Anyone else already hungry? I know I am, and I’ve eaten at least two slices of this beauty already! Sometimes you just need cake, and with a cocktail party on the cards for the Bank Holiday weekend it was the perfect excuse to try a new recipe.
This chocolate layer cake with vanilla frosting and salted caramel drizzle is a decadent dream, and inspired by two of my new cake blogging crushes. Firstly, Tessa Huff of Sweet Style CA and Rosie of Rosie’s Dessert Spot – both make insanely beautiful cakes and are definitely worth a follow right now! Go!
This was my first attempt at a drip cake, and even though I’ve watched like a bajillion videos and read SO many blog posts on them, I think some more practise will be in order! Getting the right consistency of ‘drip’ and ensuring you add the right amount is trickier than I imagined it would be.
An excuse to practise by making another cake is hardly a trial though right? I’ve become a little (read ALOT) obsessed with layer cakes at the moment, and can’t stop watching videos of frosting being perfectly smeared onto stacks of cake. So apologies if it gets a little cake heavy round thee parts soon! Though, is an apology for more cake really needed??
If you make any element of this bake though, go for the salted caramel drizzle. Its the PERFECT recipe, and makes more than you need which came in really handy for our household when my sister brought over brownies!
This chocolate layer cake recipe is SUPER moist! Its one of those bakes that needs to be left in the pans for a good 10-15 minutes after taking them out the oven. The sponges are also super bouncy, meaning you have to be delicate in transferring them to your cake stand. But once they’re cooled and encased in light fluffy buttercream they are so delicious – and even better the day after baking!
This buttercream is so light and fluffy – but you have to be prepared to whip that butter for a good 5 minutes or so to ensure it! You need to whip the butter to the point where it looks like frosting, which is confusing for the mind when you decide to taste it!
So have I convinced you that you need to try this yet?
Chocolate Layer Cake with Vanilla Frosting and Salted Caramel Drizzle
312g plain flour
82g cocoa powder
2&1/2tsp baking powder
3/4tsp bicarbonate of soda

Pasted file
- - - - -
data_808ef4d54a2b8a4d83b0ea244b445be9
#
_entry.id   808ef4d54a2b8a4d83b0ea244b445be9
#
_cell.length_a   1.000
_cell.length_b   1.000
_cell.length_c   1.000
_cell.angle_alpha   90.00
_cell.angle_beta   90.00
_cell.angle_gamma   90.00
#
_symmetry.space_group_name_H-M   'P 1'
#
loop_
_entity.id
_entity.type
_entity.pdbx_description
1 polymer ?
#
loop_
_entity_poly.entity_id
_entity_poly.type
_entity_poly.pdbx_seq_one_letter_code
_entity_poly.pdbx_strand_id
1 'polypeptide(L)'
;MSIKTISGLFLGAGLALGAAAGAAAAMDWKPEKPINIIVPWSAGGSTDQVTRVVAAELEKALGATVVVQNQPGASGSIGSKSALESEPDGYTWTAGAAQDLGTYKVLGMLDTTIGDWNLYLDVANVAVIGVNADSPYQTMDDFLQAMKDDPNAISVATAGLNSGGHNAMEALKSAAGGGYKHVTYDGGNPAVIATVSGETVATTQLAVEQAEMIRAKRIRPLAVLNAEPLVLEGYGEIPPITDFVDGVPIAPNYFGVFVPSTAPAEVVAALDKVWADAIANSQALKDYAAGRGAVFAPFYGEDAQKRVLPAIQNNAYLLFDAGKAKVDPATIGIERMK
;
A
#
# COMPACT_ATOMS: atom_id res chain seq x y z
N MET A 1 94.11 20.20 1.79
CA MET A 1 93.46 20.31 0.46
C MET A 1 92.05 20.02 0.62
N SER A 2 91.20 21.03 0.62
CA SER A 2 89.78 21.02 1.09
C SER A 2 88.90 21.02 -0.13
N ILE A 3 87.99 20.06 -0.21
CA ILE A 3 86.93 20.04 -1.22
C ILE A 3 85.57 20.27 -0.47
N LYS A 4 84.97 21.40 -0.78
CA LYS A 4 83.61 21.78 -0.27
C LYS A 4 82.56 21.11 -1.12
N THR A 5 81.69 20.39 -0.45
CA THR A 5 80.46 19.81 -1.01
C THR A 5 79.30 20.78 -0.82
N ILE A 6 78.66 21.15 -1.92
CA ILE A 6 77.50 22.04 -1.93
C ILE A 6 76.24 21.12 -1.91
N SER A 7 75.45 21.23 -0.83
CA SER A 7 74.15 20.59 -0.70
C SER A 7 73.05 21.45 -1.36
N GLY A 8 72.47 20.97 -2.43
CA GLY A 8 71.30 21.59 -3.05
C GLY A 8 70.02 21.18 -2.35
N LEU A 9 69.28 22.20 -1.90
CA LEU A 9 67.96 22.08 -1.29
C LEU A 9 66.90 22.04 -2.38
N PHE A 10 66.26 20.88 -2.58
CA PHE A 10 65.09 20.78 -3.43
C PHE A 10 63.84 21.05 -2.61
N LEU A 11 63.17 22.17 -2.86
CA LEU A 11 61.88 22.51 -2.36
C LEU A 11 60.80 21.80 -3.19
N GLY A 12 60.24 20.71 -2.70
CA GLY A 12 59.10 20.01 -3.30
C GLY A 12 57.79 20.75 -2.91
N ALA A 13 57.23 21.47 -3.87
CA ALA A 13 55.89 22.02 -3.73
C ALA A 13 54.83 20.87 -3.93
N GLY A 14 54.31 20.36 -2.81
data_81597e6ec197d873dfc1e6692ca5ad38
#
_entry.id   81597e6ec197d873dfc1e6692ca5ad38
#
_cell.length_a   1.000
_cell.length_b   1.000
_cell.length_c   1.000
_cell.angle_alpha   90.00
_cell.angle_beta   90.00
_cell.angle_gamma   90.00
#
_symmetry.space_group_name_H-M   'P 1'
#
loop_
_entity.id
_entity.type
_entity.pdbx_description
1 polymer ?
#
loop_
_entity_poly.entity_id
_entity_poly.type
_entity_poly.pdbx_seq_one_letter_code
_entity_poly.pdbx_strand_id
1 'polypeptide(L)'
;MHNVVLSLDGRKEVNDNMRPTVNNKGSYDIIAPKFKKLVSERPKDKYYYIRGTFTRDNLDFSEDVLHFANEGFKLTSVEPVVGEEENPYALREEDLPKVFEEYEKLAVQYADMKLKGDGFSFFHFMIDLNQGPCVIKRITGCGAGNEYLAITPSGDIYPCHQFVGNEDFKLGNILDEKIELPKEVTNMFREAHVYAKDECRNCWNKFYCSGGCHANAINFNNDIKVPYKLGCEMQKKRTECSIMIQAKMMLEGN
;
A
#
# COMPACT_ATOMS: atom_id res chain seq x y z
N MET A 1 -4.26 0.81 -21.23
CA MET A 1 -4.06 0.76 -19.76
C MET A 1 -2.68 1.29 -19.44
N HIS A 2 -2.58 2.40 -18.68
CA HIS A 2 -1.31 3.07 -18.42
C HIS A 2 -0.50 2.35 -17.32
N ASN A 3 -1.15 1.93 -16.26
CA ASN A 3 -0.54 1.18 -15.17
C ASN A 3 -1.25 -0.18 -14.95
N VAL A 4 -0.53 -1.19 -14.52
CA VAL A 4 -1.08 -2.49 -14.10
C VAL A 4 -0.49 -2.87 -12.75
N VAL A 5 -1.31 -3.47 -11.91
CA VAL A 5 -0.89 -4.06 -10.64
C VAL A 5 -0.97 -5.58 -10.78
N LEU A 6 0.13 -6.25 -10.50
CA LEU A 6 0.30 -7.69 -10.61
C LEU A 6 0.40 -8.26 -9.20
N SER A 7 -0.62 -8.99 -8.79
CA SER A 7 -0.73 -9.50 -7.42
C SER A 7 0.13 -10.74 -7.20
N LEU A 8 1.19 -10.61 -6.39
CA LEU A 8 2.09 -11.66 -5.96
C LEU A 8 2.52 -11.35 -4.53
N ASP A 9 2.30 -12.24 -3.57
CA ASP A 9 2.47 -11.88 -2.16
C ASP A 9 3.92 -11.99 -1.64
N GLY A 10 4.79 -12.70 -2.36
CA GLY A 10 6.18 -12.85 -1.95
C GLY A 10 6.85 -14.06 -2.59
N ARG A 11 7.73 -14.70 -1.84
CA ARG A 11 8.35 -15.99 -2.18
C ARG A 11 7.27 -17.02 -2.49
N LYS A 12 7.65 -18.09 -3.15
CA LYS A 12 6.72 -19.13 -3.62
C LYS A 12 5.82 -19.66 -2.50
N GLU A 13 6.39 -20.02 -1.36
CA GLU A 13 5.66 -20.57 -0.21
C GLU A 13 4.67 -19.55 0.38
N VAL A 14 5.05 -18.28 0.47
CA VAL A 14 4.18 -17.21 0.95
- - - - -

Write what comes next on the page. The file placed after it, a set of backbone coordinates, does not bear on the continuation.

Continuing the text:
155ml vegetable oil
400g caster sugar
2 large eggs + 1 egg yolk
2tsp vanilla extract
1/2tsp almond extract
340ml whole milk
227ml hot strong-brewed coffee
500g unsalted butter
1kg icing sugar
1tbsp vanilla extract
2tbsp whole milk
Salted Caramel Drizzle
150g caster sugar
2tbsp golden syrup
113ml double cream
2tbsp unsalted butter
flaked sea salt to taste
1tsp vanilla extract
For the Cake:
Firstly, pre-heat the oven to 180C and grease and line three 8" baking pans.
In a small bowl, sift together the flour, cocoa powder, baking powder, bicarb and salt. Then set aside until needed.
Using a hand mixer beat together the oil and sugar for about two minutes. With the mixer still running, add the eggs, egg yolk, vanilla and almond extract ensuring you scrape down the sides to incorporate all the mixture.
On a low speed, add the flour mixture in three batches, alternating with the milk, beginning and ending with the flour mixture. Again, ensure you scrape down the sides to incorporate all the mixture.
Remaining on a low speed, stream in the coffee until just combined.
Evenly divide the batter between the three prepared pans. Bake in the oven for 23-25 minutes until a skewer comes out clean and the sponges bounce back.
Let them cool on a wire rack in the pans for at least 10-15 minutes, before removing them from the pans to completely cool.
For the salted caramel:
While the cakes are cooling begin making the salted caramel drizzle by placing the sugar, golden syrup and water in a heavy-bottomed pan and stir to combine.
Heat over a high heat, occasionally swirling the pan, until it turns a medium gold amber colour - this will take about 10 minutes. Once the caramel starts to deepen in colour, remove the pan from the heat. Slowly and carefully whisk in the cream, the mixture will bubble up so stand clear and keep stirring.
Add the butter, whilst continuing to stir until melted. Then add the salt and vanilla to combine, I added around 4 large pinches.
Pour into a heat-safe container (a pyrex bowl, jug or a jam jar will do) and set aside to cool and thicken.
For the frosting:
Put the unsalted butter into a large bowl and using a hand mixer beat for a good 6 minutes, until it is super creamy. Then slowly add the icing sugar in batches, beating continually with the hand mixer until all incorporated.
Add the milk and vanilla extract, and continue beating with the hand mixer until it is super light and fluffy.
For the assembly, place one sponge onto your cake stand and using a palette knife spread a layer of frosting on top. Repeat this with the next two layers.
Frost the cake with the remaining buttercream, and then using a cake scraper or a palette knife drag it around the cake to achieve a smooth finish, removing any excess buttercream.